The Bulldogs nearly picked up a huge road win at Missouri, but a dubious foul call in the final seconds negated what would have been a go-ahead three pointer and they ended up falling 89-85. They’re still in position to make a late-season charge into the field of 68, but they’ll now almost certainly have to win one of their two remaining games against certain or likely tournament teams (Texas A&M and Tennessee). Neither of those are this week. The Bulldogs visit Vanderbilt on Wednesday and host Mississippi on Saturday.

Nebraska (19-8, RPI: 54, SOS: 118, Q1 record: 0-6, Q2 record: 3-2)

Again, I have a lot of trouble believing a team without a Q1 win is going to get an at-large bid. Nebraska beat Michigan at home, but that’s its only victory against a team anywhere near the at-large picture. The Cornhuskers next best win was at Northwestern, which is essentially meaningless. The Huskers could be push or reach 25 wins by Selection Sunday, but that doesn’t mean much when the Big Ten is as bad as it is this season. The problem for Nebraska is that it is done with Q1 games for the regular season. What they need is a run in the Big Ten tourney that includes at least one, and possibly two, wins against Purdue, Michigan State and Ohio State.

Oklahoma State (15-10, RPI: 89, SOS: 81, Q1 record: 4-8, Q2 record: 1-2)

The Cowboys have plenty of work to do. There’s no doubt about that. Still, if you win at Kansas and West Virginia, beat Oklahoma and Texas at home, take down Florida State on a neutral floor and still have three weeks and two potentially huge resumé builders on the schedule, we’re going to put you in the Bubble Watch. It’s unlikely, but it was also unlikely that the Cowboys would beat Kansas and West Virginia on the road in a three-game stretch after starting Big 12 play 3-6. It could be nothing more than a short-term bout of competence, but for now, we have to take their bubble candidacy seriously. They host Kansas State and visit TCU this week.

St. Bonaventure (18-6, RPI: 43, SOS: 106, Q1 record: 3-2, Q2 record: 3-2)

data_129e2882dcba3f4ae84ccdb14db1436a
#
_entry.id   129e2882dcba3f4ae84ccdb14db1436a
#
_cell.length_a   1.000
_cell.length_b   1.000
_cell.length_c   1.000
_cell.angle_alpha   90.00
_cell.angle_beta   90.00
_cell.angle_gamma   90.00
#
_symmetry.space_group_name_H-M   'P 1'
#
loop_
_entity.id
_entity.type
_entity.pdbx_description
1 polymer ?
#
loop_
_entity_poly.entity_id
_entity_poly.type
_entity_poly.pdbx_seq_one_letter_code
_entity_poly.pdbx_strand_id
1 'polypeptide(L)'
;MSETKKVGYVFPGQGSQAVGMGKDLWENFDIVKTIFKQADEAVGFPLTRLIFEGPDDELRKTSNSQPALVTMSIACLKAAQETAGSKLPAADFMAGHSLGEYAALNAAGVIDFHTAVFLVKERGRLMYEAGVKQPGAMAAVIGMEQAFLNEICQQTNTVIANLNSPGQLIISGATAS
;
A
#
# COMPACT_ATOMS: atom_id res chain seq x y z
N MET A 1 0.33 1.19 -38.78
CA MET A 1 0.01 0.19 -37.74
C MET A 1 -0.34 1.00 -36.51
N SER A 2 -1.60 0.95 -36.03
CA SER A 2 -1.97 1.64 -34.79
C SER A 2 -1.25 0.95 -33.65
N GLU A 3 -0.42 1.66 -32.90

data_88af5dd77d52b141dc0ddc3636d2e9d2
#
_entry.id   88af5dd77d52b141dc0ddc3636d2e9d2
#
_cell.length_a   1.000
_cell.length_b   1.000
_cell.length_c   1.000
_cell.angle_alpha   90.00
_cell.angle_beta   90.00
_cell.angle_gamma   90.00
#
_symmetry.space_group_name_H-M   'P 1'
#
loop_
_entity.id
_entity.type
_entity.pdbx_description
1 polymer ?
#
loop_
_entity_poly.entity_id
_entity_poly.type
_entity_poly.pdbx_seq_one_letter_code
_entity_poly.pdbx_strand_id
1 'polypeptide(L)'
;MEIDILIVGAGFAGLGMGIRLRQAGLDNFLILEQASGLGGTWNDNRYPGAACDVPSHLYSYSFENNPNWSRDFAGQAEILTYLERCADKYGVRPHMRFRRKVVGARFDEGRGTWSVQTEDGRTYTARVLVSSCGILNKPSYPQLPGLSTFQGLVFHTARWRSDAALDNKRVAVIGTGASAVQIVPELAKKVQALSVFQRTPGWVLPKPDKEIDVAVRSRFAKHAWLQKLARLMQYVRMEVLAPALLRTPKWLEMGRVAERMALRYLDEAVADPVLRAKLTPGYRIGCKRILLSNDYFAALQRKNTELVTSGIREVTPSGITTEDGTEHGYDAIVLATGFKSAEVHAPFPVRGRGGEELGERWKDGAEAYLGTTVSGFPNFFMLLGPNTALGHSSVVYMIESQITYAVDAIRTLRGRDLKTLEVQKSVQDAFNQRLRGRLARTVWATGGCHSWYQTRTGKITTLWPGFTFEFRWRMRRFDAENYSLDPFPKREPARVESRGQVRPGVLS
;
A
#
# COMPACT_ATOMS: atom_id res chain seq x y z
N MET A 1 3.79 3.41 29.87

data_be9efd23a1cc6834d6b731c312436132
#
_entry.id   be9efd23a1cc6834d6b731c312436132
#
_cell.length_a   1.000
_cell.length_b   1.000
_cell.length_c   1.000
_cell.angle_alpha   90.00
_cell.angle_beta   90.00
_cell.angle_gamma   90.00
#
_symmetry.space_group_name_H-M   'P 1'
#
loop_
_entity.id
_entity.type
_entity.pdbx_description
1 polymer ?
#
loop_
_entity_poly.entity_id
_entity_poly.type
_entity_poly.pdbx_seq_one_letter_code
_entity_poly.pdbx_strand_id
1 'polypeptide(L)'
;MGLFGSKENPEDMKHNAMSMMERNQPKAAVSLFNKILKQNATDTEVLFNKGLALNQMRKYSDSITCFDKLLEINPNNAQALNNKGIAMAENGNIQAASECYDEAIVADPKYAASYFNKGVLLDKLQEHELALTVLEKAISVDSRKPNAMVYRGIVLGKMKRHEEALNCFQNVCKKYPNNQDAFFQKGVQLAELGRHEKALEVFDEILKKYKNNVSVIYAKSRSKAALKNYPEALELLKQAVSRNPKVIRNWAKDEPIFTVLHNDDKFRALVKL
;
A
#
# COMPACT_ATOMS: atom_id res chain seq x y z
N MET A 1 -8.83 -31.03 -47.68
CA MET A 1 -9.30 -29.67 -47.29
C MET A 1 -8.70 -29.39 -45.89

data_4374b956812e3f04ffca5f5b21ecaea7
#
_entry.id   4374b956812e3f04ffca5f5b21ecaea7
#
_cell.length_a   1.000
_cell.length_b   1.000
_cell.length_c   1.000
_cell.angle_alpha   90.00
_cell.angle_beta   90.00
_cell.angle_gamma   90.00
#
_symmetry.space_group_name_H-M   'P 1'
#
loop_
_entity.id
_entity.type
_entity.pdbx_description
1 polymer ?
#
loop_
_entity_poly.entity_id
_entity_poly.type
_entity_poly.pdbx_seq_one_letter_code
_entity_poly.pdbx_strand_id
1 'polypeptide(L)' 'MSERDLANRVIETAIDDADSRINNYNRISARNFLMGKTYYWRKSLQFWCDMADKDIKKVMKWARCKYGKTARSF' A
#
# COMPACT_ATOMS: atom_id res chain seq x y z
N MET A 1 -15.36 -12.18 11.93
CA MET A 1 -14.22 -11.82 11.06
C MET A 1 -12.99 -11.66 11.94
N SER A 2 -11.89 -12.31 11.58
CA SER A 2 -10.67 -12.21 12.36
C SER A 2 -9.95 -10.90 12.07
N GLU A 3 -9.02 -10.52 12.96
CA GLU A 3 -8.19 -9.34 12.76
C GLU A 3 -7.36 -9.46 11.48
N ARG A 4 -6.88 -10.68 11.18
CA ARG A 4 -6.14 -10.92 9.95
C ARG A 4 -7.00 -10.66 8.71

Remember that talk a little earlier about even statistics having nuance? That applies to the Bonnies Q1 record, as well. They’re 3-2 in Q1 games, which is great for a team firmly on the bubble. Those three wins, however, came against Buffalo, Syracuse and Vermont, all of which could prove unworthy of an at-large bid. They’re still in a better spot than, say, Nebraska, which doesn’t have any Q1 wins, but the heavy lifting is still in front of them. That lifting could come in the form of a win over Rhode Island this weekend. The Rams head to New York to take on the Bonnies on Friday in what could make or break the latter’s at-large hopes. A win could lead to them winning out and bullying their way into one of the final spots in the field.

LSU (14-10, RPI: 77, SOS: 50, Q1 record: 5-4, Q2 record: 1-4)

LSU’s five Q1 wins are as many as Texas and Washington, and more than any other team in this section of the Bubble Watch. So why are the Tigers all the way down here, while the Longhorns and Huskies are both in the field of 68 in our latest Bracket Watch? All the good the Tigers have done with their 5-4 Q1 record is largely negated by a 1-4 Q2 record, and 2-2 Q3 record. The five Q1 wins, which include road victories over Texas A&M and Arkansas, certainly form the foundation for an at-large bid, but the Tigers have more work to do to offset their volume of unsightly losses. They can start this week with games at Alabama and home against Missouri.

Marquette (14-11, RPI: 65, SOS: 17, Q1 record: 3-8, Q2 record: 2-2)

If Marquette misses out on the dance, which is looking likelier by the week, it’ll remember a six-game stretch from late January through early February in which it went 1-5 as its downfall. None of the first four losses was egregious, and a loss at St. John’s doesn’t look nearly as bad after the Red Storm took down Duke and Villanova, but Marquette has essentially showed the committee that it will struggle to beat tournament-quality competition with consistency. The Golden Eagles still have time to turn things around, but they have just two games remaining in the regular season against teams in the at-large picture, both against Creighton.